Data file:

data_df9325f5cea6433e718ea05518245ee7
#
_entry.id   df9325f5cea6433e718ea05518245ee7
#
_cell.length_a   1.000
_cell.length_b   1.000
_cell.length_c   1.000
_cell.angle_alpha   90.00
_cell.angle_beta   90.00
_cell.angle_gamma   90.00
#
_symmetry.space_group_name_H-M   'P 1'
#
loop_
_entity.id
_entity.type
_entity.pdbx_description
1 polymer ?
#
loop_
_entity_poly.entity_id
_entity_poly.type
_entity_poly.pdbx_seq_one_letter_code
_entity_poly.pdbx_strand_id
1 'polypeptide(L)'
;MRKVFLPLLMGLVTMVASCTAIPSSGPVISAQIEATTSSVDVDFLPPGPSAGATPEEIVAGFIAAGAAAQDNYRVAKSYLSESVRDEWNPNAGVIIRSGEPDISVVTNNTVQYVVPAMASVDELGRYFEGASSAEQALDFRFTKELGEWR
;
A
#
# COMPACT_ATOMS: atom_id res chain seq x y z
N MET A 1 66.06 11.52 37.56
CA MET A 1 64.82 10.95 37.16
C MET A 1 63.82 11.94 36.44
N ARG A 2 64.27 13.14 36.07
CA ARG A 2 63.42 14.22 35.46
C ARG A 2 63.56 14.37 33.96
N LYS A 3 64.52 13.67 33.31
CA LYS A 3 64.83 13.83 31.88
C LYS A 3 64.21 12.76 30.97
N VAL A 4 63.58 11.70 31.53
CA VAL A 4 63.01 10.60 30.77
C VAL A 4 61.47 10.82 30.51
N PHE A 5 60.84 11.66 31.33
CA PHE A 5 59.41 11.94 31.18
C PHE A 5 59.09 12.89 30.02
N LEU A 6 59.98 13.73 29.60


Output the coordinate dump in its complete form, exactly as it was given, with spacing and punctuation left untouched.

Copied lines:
data_df9325f5cea6433e718ea05518245ee7
#
_entry.id   df9325f5cea6433e718ea05518245ee7
#
_cell.length_a   1.000
_cell.length_b   1.000
_cell.length_c   1.000
_cell.angle_alpha   90.00
_cell.angle_beta   90.00
_cell.angle_gamma   90.00
#
_symmetry.space_group_name_H-M   'P 1'
#
loop_
_entity.id
_entity.type
_entity.pdbx_description
1 polymer ?
#
loop_
_entity_poly.entity_id
_entity_poly.type
_entity_poly.pdbx_seq_one_letter_code
_entity_poly.pdbx_strand_id
1 'polypeptide(L)'
;MRKVFLPLLMGLVTMVASCTAIPSSGPVISAQIEATTSSVDVDFLPPGPSAGATPEEIVAGFIAAGAAAQDNYRVAKSYLSESVRDEWNPNAGVIIRSGEPDISVVTNNTVQYVVPAMASVDELGRYFEGASSAEQALDFRFTKELGEWR
;
A
#
# COMPACT_ATOMS: atom_id res chain seq x y z
N MET A 1 66.06 11.52 37.56
CA MET A 1 64.82 10.95 37.16
C MET A 1 63.82 11.94 36.44
N ARG A 2 64.27 13.14 36.07
CA ARG A 2 63.42 14.22 35.46
C ARG A 2 63.56 14.37 33.96
N LYS A 3 64.52 13.67 33.31
CA LYS A 3 64.83 13.83 31.88
C LYS A 3 64.21 12.76 30.97
N VAL A 4 63.58 11.70 31.53
CA VAL A 4 63.01 10.60 30.77
C VAL A 4 61.47 10.82 30.51
N PHE A 5 60.84 11.66 31.33
CA PHE A 5 59.41 11.94 31.18
C PHE A 5 59.09 12.89 30.02
N LEU A 6 59.98 13.73 29.60